June 25, 2012 3:32:52 am
While the power scenario in Assam remains one of the worst in the country,the states Rs 2000-crore tea industry has been the worst sufferer in the absence of any other major power-intensive industrial activity.
The tea industry is in deep crisis because of the states poor power situation. Believe it or not,any given tea factory has been experiencing anywhere between 150 to 200 power interruptions a month. This has not only affected the quality of tea,but the cost has also shot up because we have to immediately switch over to diesel generators, said Dhiraj Kakati,secretary of the Assam Branch Indian Tea Association (ABITA).
Kakati said while the tea industry requires uninterrupted power supply for 12 to 18 hours a day,the Assam State Electricity Board (ASEB) or its subsidiary power generation and supply companies in recent months have not been capable of maintaining such uninterrupted supply for a single day. As a result,he said,the quality of tea has fallen,and expensive machinery in tea factories has suffered damage. Even when there are less interruptions on a given day,the voltage either remains low or fluctuates,leading to more problems,especially in maintenance of machinery, Kakati said.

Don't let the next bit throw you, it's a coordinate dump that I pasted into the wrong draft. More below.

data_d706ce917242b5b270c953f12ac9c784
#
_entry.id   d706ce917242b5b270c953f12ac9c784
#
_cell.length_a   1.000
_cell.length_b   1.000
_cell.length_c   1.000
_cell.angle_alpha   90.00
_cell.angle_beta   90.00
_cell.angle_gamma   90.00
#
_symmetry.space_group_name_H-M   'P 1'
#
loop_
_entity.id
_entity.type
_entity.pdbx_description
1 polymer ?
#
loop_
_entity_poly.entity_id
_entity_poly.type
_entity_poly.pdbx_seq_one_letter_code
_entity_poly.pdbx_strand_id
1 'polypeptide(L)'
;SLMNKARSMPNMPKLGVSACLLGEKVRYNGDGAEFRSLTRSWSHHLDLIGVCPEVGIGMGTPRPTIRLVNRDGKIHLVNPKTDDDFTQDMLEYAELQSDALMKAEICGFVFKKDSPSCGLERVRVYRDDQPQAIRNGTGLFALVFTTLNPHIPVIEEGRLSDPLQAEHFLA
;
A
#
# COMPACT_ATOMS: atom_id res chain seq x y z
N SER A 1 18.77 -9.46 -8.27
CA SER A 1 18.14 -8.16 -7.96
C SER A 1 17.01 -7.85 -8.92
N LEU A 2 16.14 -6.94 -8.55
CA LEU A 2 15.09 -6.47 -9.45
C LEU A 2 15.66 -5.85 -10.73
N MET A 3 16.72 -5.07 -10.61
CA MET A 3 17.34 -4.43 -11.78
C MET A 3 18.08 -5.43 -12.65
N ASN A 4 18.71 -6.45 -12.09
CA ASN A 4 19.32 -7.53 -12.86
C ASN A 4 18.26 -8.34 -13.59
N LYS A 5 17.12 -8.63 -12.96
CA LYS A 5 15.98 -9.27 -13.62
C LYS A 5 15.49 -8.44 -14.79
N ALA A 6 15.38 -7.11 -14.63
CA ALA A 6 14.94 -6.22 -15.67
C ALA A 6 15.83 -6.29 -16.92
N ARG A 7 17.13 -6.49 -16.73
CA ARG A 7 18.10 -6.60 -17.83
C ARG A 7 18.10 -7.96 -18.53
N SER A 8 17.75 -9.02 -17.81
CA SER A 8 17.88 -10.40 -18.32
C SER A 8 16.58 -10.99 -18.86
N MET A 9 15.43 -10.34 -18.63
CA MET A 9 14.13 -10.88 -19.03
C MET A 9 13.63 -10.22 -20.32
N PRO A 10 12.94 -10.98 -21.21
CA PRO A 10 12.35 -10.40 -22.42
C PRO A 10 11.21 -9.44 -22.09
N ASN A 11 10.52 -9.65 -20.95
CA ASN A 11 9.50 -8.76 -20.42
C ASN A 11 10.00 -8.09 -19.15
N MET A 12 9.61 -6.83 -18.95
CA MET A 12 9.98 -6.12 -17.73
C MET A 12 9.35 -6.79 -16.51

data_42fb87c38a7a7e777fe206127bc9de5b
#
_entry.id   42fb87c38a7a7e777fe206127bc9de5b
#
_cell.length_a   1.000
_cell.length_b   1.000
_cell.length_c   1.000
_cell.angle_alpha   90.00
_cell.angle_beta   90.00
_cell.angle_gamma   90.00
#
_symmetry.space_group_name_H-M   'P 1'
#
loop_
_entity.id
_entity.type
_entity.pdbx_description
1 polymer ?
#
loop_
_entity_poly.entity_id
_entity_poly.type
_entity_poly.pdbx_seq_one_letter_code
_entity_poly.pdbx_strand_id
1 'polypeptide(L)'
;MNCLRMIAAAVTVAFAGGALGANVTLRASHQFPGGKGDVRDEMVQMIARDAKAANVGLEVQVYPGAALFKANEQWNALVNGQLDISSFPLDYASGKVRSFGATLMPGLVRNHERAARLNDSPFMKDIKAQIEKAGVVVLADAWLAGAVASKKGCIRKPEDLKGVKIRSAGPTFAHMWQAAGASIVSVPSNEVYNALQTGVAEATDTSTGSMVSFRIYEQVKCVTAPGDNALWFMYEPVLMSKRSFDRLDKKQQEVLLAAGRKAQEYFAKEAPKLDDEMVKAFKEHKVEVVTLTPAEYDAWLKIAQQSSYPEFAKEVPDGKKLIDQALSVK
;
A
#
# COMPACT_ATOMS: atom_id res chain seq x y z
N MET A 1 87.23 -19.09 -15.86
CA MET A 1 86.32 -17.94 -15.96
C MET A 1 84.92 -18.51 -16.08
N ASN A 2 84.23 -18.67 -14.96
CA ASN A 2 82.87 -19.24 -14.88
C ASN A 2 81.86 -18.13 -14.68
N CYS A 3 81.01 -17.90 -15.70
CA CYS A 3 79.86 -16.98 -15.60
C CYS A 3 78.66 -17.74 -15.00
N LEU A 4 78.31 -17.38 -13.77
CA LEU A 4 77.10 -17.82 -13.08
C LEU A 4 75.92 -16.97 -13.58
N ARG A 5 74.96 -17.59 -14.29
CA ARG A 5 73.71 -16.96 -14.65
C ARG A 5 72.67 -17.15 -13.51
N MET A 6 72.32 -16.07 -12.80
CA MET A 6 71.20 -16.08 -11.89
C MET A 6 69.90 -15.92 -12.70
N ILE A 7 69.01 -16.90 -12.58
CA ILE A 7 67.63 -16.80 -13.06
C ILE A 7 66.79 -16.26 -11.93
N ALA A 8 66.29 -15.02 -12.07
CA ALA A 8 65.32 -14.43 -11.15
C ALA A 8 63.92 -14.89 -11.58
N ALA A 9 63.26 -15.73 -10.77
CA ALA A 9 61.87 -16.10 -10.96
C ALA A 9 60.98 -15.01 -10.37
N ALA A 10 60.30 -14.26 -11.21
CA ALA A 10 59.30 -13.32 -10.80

A rough estimate prepared by the Indian Tea Association says that the industry in Assam hardly gets 65 per cent of the required power from the ASEB and its subsidiary companies. Since tea leaves are perishable commodities,we have to immediately switch over to diesel gensets,which in turn takes up our cost for power by more than 50 per cent, he pointed out. While power supplied by the ASEB costs about Rs 8 per unit,the diesel generation leads to a cost of about Rs 12 per unit,Kakati said.
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Assam is at present facing around 450 MW of power shortage during the peak load hours,while its shortfall during the off-peak load hours has been around 230 MW. Power availability during the peak load hours has been around 650 MW against a demand of around 1,100 MW.
The small-scale and service sectors also remain terribly affected. A large number of small-scale units have closed down due to non-availability of power. There have been several complaints of machinery breakdown due to abrupt power-cuts. The scene is really bad, said R S Joshi,president of the Federation of Industry & Commerce,North-Eastern Region (FINER).
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